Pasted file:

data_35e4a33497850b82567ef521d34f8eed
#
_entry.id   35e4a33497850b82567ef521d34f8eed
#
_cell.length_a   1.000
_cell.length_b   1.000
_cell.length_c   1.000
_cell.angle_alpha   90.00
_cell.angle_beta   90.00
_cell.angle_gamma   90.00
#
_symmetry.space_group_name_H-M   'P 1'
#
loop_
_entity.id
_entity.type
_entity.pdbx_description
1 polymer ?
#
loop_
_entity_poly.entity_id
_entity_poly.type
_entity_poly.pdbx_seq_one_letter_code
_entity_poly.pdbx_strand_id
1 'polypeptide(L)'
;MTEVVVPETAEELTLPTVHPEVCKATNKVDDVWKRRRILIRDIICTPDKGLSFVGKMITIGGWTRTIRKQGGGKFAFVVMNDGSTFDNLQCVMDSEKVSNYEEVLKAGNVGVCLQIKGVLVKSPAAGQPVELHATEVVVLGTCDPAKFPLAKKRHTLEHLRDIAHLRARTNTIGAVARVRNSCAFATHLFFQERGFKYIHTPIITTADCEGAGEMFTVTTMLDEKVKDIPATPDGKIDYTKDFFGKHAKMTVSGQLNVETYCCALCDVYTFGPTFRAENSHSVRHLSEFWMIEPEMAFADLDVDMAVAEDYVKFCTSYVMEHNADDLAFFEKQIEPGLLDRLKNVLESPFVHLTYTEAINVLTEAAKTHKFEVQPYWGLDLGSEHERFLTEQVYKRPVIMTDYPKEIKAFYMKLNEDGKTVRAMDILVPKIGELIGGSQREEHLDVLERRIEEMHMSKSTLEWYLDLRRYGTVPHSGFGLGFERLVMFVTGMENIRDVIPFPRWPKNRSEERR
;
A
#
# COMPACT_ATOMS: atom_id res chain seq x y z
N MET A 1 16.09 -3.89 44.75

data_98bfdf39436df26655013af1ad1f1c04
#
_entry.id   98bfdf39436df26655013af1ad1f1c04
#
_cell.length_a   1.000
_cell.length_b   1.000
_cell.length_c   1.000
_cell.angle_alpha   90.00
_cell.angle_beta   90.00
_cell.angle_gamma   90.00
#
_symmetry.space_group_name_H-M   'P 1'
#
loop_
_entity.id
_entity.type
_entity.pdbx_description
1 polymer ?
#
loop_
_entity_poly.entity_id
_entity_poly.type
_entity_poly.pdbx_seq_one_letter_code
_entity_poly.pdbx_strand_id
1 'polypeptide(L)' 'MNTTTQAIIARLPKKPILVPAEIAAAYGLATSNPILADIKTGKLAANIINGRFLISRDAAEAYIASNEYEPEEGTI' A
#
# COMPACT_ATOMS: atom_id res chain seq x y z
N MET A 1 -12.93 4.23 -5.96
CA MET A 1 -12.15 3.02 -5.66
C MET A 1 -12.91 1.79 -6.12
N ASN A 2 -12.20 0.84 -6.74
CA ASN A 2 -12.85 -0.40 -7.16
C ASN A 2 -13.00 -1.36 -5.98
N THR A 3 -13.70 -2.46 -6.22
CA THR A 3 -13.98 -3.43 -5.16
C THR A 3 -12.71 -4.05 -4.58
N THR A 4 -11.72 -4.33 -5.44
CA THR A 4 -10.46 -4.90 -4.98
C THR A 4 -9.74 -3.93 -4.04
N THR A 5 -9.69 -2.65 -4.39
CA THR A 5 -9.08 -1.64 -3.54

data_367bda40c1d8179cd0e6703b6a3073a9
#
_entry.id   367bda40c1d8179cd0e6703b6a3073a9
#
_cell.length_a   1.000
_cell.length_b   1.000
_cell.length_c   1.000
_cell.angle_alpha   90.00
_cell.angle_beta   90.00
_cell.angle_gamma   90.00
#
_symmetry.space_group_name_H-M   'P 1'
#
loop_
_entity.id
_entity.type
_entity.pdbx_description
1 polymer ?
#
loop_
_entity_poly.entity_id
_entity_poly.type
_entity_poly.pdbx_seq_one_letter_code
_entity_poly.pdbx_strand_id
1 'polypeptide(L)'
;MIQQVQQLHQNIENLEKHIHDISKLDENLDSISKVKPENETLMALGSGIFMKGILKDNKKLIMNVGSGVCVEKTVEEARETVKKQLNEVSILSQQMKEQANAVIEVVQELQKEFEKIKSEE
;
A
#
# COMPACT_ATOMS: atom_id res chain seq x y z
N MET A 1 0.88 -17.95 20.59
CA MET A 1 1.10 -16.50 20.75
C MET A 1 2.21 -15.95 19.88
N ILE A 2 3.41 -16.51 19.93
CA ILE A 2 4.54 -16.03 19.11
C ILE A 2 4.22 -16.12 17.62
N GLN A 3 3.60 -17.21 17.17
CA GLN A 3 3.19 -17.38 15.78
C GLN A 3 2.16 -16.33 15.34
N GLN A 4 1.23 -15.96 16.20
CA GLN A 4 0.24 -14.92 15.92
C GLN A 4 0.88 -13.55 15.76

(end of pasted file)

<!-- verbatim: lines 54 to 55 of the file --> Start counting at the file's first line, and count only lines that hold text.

_entity_poly.pdbx_seq_one_letter_code
_entity_poly.pdbx_strand_id